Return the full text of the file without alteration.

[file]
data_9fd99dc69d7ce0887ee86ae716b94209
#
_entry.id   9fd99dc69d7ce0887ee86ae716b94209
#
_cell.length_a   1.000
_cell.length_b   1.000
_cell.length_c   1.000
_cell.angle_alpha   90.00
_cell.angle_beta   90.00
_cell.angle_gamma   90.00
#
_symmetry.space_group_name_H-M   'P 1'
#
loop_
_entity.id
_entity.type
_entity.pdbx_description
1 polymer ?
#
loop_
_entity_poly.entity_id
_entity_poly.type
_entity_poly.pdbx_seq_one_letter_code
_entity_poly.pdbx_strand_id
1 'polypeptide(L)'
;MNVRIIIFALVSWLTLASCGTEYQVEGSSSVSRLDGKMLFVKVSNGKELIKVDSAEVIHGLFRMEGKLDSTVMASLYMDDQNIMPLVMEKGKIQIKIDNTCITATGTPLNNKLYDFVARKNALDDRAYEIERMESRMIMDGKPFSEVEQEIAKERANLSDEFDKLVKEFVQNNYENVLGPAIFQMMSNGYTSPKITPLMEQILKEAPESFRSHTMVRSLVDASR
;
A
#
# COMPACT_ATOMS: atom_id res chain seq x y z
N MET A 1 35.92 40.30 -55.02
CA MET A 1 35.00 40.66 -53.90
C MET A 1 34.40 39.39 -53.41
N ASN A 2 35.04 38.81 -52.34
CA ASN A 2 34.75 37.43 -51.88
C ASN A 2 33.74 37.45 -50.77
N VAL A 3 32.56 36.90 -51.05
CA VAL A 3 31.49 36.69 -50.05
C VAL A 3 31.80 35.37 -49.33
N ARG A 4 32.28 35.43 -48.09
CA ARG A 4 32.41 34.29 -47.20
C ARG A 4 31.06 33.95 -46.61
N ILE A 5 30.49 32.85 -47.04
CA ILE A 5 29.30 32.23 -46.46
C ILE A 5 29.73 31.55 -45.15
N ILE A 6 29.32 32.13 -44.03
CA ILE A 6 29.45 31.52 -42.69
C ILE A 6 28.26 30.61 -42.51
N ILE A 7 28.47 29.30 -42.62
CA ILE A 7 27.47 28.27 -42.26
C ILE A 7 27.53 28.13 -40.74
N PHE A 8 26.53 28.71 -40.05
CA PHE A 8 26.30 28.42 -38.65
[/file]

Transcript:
data_9fd99dc69d7ce0887ee86ae716b94209
#
_entry.id   9fd99dc69d7ce0887ee86ae716b94209
#
_cell.length_a   1.000
_cell.length_b   1.000
_cell.length_c   1.000
_cell.angle_alpha   90.00
_cell.angle_beta   90.00
_cell.angle_gamma   90.00
#
_symmetry.space_group_name_H-M   'P 1'
#
loop_
_entity.id
_entity.type
_entity.pdbx_description
1 polymer ?
#
loop_
_entity_poly.entity_id
_entity_poly.type
_entity_poly.pdbx_seq_one_letter_code
_entity_poly.pdbx_strand_id
1 'polypeptide(L)'
;MNVRIIIFALVSWLTLASCGTEYQVEGSSSVSRLDGKMLFVKVSNGKELIKVDSAEVIHGLFRMEGKLDSTVMASLYMDDQNIMPLVMEKGKIQIKIDNTCITATGTPLNNKLYDFVARKNALDDRAYEIERMESRMIMDGKPFSEVEQEIAKERANLSDEFDKLVKEFVQNNYENVLGPAIFQMMSNGYTSPKITPLMEQILKEAPESFRSHTMVRSLVDASR
;
A
#
# COMPACT_ATOMS: atom_id res chain seq x y z
N MET A 1 35.92 40.30 -55.02
CA MET A 1 35.00 40.66 -53.90
C MET A 1 34.40 39.39 -53.41
N ASN A 2 35.04 38.81 -52.34
CA ASN A 2 34.75 37.43 -51.88
C ASN A 2 33.74 37.45 -50.77
N VAL A 3 32.56 36.90 -51.05
CA VAL A 3 31.49 36.69 -50.05
C VAL A 3 31.80 35.37 -49.33
N ARG A 4 32.28 35.43 -48.09
CA ARG A 4 32.41 34.29 -47.20
C ARG A 4 31.06 33.95 -46.61
N ILE A 5 30.49 32.85 -47.04
CA ILE A 5 29.30 32.23 -46.46
C ILE A 5 29.73 31.55 -45.15
N ILE A 6 29.32 32.13 -44.03
CA ILE A 6 29.45 31.52 -42.69
C ILE A 6 28.26 30.61 -42.51
N ILE A 7 28.47 29.30 -42.62
CA ILE A 7 27.47 28.27 -42.26
C ILE A 7 27.53 28.13 -40.74
N PHE A 8 26.53 28.71 -40.05
CA PHE A 8 26.30 28.42 -38.65